American monetary policy

Why the Federal Reserve should leave interest rates unchanged

The central bank should respond to lower inflation by keeping policy loose

NO STATEMENT from the Federal Reserve is complete without a promise to make decisions based on the data. In each of the past two years, a souring outlook for the world economy prompted the Fed to delay interest-rate rises. And quite right, too. Yet if the Fed raises rates on June 14th in the face of low inflation, as it has strongly hinted, it would bring into question its commitment both to the data and also to its 2% inflation target.

The central bank has raised rates three times since December 2015 (the latest rise came in March). It is good that monetary policy is a little tighter than it was back then. The unemployment rate, at 4.3%, is lower than at any time since early 2001. A broad range of earnings data show a modest pickup in wage growth. The Fed is right to think that it is better to slow the economy gradually than be forced to bring it to a screeching halt later, if wage and price rises get out of hand. The rate increases to date have been reasonable insurance against an inflationary surge.

But no such surge has yet struck. Unexpectedly low inflation in both March and April has left consumer prices no higher than they were in January. According to the Fed’s preferred index, core inflation—that is, excluding volatile food and energy prices—has fallen to 1.5%, down from 1.8% earlier this year. It is now well below the 2% target.

Nor does a surge seem imminent. For a while, Donald Trump’s promises to cut taxes and spend freely on infrastructure made higher rates appear all the wiser. But fiscal stimulus looks less likely by the week. Tax cuts are stuck in the legislative queue behind health-care reform, and Mr Trump’s administration has tied itself in knots over whether it will increase the deficit.

Meanwhile, the current “infrastructure week” in Washington may generate more headlines than proper plans.

Even so, the Fed is expected to go ahead and raise rates this month. The markets think there is a 90% probability of an increase of 25 basis points (hundredths of a percentage point).

It is possible that more inflation is coming. An economy that is stimulated will eventually overheat.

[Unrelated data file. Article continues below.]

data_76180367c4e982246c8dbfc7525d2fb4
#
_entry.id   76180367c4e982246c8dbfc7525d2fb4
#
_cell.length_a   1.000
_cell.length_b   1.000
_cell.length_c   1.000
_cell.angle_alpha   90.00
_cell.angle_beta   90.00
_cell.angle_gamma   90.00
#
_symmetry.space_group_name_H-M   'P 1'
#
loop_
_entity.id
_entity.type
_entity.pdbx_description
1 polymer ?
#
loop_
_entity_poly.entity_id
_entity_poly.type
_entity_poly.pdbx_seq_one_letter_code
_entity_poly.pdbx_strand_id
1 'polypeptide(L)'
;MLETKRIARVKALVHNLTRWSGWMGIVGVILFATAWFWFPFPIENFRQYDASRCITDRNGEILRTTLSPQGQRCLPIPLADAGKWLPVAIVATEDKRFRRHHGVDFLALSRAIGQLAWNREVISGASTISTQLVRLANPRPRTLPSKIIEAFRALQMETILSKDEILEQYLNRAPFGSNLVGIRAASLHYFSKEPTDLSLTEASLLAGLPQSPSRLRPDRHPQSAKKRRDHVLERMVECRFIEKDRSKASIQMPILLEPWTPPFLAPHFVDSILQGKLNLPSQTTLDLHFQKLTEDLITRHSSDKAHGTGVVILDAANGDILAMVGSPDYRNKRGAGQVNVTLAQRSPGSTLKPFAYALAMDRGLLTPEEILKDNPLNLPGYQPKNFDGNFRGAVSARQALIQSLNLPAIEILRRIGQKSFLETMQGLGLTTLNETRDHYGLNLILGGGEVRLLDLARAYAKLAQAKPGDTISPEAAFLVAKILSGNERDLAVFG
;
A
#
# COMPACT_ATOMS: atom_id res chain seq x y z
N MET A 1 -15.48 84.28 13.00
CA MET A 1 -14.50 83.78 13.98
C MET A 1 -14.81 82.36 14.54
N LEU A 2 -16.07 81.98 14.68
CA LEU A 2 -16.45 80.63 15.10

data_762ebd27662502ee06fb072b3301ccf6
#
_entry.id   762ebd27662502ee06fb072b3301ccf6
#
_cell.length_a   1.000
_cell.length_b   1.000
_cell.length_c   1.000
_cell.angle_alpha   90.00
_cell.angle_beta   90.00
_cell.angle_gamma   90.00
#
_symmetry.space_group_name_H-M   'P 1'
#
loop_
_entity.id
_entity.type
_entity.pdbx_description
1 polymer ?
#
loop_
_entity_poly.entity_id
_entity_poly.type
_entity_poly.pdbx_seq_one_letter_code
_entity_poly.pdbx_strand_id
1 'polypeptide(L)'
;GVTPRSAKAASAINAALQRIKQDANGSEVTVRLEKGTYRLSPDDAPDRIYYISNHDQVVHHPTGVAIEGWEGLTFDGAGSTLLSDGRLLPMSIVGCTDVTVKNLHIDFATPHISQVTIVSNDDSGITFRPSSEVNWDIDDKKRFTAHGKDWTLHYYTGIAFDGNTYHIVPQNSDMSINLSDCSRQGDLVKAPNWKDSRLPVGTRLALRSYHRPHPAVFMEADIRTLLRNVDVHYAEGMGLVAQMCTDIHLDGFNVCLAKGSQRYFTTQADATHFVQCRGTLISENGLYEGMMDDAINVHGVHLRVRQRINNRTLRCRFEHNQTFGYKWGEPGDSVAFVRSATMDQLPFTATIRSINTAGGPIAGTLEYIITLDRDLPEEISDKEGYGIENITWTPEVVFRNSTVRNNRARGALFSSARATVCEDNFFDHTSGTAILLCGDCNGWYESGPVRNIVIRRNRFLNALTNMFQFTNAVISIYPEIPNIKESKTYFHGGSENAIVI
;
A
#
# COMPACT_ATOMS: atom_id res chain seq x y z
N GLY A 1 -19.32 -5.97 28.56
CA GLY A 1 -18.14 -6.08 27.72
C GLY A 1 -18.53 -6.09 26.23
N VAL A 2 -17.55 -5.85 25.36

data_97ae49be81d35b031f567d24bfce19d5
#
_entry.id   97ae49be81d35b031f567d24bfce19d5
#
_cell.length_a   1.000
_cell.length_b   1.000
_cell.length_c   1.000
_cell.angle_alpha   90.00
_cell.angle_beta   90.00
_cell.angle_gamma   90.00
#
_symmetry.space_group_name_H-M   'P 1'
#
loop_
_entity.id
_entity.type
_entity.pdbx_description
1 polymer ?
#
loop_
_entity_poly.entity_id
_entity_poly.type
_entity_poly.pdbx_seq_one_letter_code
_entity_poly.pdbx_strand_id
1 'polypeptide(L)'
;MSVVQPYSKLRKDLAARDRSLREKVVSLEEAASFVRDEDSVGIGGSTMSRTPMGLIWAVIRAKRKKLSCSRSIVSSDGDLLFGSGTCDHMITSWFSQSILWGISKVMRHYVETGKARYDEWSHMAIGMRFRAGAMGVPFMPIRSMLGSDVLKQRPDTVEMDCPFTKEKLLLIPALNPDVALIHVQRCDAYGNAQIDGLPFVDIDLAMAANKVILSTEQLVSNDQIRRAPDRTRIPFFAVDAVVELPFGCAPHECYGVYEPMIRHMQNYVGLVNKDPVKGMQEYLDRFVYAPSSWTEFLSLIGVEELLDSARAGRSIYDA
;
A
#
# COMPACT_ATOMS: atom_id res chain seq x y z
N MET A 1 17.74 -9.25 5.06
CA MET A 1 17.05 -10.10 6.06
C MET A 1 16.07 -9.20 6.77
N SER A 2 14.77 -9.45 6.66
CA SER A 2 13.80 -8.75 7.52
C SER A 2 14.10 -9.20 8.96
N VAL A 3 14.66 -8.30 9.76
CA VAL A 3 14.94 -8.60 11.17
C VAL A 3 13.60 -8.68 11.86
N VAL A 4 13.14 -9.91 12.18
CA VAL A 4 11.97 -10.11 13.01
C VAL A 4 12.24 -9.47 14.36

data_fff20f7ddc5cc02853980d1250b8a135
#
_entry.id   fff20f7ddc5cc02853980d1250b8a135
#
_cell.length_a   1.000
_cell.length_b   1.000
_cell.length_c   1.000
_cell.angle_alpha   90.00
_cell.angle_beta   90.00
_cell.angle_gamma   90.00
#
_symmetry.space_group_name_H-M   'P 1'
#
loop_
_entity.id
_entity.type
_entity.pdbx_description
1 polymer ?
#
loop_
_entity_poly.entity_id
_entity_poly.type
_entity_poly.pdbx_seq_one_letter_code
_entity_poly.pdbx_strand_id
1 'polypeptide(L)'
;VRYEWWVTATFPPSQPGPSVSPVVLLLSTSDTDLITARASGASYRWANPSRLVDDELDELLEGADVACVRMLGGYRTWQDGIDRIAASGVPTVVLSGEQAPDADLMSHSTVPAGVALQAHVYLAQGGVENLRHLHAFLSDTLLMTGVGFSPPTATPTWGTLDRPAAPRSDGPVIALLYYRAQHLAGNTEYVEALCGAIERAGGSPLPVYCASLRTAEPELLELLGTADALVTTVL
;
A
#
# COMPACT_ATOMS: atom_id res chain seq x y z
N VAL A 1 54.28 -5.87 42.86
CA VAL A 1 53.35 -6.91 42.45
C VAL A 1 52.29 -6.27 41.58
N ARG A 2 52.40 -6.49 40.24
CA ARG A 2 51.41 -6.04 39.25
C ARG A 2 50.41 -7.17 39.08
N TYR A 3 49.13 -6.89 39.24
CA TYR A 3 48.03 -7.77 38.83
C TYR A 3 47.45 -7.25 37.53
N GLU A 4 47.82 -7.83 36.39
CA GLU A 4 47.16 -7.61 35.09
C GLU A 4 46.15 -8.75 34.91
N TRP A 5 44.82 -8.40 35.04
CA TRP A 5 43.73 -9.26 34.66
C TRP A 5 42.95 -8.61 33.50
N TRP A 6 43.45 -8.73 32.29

The central bank may believe that low unemployment is about to cause inflation. But the truth is that nobody is sure how far unemployment can fall before prices and wages soar. Not many years ago some rate-setters put this “natural” rate of unemployment at over 6%; the median rate-setter’s estimate is now 4.7%.











The only way to find the labour market’s limits is to feel them out. Falling inflation and middling wage growth both suggest that these limits are some way off, for two possible reasons.

First, higher wage growth could yet tempt more of the jobless to seek work (those who are not actively job-hunting do not count as unemployed). The proportion of 25- to 54-year-olds in employment is lower than before the recession, by an amount representing almost 2.4m people.

By this measure, which fell in May, joblessness is worse in America than in France, where the overall unemployment rate stands at 9.5%. Second, even the moderate pickup in wage growth to date might encourage firms to invest more, lifting productivity out of the doldrums and dampening inflationary pressure.

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Jobs growth in America has already slowed from a monthly average of 187,000 in 2016 to 121,000 in the past three months. That is enough to reduce slack in the economy, but only just.

Slowing it still further is needless so long as inflation remains quiescent. It makes still less sense when you consider the asymmetry of risks before the Fed. If tighter money tips the economy into recession, the central bank has only a little bit of room to cut rates before it hits zero. But if inflation rises, it can raise them as much as it likes.

This asymmetry of risks extends to the Fed’s credibility. Inflation has been below 2% for 59 of the 63 months since the target was announced in January 2012. Continuing to undershoot the goal would cast more doubt on the central bank’s commitment to it than modest overshoots would.

For too long, hawks have made excuses for the persistence of low inflation. The latest is to blame new contracts offering unlimited amounts of mobile data, as if cheaper telecommunications somehow should not count. The Fed should keep its promise to base its decisions on the data, and leave interest rates exactly where they are.

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